USA, Washington, Sep. 12 /Trend special corr. Natalie Zajicova/
Sevinj Fataliyeva, Deputy Chairman of the Committee on Foreign and Inter-Parliamentary Relations of the Parliament of Azerbaijan delivered keynote remarks at a conference on "Secular and Moderate Islam in the South Caucasus and Central Asia: Models and Challenges." The forum was held on September 11, 2012 at the Center for Strategic and International Studies (CSIS) in Washington, DC.
Ms. Fataliyeva began by pointing out the importance of the CSIS conference, since having open and frank discussions about the problems only increases the chances of solving them. She declared that she is proud to represent a country that fosters culture of understanding and coexistence, and rejects extremism.
"Azerbaijan is an integral part of the Islamic world, Islam is our religion, and Islamic and national values are dear to us," Ms. Fataliyeva said.
"At the same time, the commitment of Azerbaijan to women's rights, political pluralism, its diverse heritage, and to preservation of cultures," Fataliyeva stressed. "An example of this is the restoration of Roman catacombs funded by the Heydar Aliyev Foundation."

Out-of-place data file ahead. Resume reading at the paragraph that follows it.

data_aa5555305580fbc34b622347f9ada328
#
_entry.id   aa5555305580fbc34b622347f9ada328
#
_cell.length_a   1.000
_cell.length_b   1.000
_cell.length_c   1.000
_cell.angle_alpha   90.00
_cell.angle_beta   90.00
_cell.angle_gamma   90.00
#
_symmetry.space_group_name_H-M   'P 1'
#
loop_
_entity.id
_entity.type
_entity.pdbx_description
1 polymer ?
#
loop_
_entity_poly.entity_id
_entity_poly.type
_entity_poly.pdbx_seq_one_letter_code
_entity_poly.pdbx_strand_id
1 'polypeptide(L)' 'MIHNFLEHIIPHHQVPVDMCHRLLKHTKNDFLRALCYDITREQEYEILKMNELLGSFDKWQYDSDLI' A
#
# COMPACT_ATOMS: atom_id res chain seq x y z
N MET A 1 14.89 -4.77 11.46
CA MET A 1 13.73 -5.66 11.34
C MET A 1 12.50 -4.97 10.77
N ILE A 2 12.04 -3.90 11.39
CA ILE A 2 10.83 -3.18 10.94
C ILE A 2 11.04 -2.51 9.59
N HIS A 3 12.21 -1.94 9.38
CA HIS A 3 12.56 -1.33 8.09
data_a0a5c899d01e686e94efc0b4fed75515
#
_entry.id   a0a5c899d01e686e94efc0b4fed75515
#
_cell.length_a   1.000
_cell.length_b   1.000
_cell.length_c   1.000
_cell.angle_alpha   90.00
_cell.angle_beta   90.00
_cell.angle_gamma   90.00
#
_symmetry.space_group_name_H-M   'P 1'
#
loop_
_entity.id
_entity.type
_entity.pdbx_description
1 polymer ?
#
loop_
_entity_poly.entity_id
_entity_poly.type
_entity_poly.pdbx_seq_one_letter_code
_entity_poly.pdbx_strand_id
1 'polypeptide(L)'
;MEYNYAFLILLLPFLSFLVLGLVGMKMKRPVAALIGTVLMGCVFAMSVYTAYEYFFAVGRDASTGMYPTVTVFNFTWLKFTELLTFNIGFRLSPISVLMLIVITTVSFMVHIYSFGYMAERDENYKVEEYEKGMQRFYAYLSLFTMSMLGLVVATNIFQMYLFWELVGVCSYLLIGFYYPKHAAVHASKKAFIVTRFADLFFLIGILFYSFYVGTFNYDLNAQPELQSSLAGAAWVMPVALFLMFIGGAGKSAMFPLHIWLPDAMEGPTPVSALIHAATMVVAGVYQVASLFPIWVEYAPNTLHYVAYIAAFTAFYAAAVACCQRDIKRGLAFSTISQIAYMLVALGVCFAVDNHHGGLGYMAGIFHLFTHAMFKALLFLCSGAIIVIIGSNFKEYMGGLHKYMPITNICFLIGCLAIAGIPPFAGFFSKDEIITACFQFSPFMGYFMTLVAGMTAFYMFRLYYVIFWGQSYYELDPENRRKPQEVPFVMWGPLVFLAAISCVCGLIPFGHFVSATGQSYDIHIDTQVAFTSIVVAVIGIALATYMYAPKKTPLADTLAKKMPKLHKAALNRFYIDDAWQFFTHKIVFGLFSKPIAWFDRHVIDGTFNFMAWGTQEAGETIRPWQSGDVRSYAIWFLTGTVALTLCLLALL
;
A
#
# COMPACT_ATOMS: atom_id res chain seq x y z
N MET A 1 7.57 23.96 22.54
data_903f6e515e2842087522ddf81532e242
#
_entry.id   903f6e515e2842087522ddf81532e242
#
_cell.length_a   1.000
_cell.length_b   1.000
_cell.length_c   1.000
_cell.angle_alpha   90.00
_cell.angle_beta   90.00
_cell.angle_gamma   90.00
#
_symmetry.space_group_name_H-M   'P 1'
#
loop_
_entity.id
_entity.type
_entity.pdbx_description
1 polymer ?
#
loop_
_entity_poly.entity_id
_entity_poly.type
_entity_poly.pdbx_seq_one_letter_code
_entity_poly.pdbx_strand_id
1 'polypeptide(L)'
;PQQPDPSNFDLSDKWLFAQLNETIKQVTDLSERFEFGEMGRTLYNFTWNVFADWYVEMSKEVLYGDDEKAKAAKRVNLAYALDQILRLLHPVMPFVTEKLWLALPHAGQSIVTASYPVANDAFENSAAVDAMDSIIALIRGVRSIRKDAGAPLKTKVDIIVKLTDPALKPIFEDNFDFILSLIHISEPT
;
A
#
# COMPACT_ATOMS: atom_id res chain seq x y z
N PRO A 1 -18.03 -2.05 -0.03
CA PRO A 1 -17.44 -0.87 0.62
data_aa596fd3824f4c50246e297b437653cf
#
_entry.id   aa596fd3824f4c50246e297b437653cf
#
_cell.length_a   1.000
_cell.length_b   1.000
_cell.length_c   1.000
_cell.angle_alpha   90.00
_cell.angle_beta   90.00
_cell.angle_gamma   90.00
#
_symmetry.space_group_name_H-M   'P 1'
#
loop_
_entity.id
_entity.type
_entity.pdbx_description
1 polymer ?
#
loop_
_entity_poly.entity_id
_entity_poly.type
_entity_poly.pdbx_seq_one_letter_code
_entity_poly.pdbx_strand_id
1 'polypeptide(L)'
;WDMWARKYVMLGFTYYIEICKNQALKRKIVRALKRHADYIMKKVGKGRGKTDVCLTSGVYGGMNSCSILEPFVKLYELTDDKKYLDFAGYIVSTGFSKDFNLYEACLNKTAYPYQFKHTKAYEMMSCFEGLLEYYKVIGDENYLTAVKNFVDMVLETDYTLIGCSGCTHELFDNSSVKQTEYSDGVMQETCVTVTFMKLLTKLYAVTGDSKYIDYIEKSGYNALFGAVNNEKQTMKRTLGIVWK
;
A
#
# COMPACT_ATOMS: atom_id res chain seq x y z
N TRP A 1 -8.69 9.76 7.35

In conclusion, Fataliyeva reiterated Azerbaijan's commitment to international efforts to prevent the spread of extremism and radicalism.
"As part of the conference, a panel of experts also addressed internal and external factors related to maintaining diversity and stability in the region," she added.
In his remarks, Joshua Walker, an International Affairs Fellow at the Council on Foreign Relations, and currently Senior Advisor to the Secretary of State Hillary Clinton, stressed the role of Turkey as it asserts itself as a major player following the Arab Spring.
"Russian maintains a major role in the region due to its historic ties and geopolitical interests," Ariel Cohen of the Heritage Foundation said. Cohen pointed out the growing Russian nationalism and the rising role of the Russian Orthodox Church, which may alienate the Muslim population in Russia, and cause a spillover into the Caucasus.
"Is it obvious that the South Caucasus cannot become genuinely stable and secure unless the territorial disputes, especially, the Nagorno-Karabakh conflict are resolved," Dr. Brenda Shaffer, Senior Lecturer at the Haifa University in Israel said.
Shaffer spoke about the dangers of entering a stage where young people from opposite sides will not "shake each other's hands." "This, until recently, was not the case in the Caucasus," Shaffer said. "However, the situation is changing. The escalation of is ever more likely as the human factor - rejection of each other's value as human beings -- becomes increasingly important in the territorial disputes."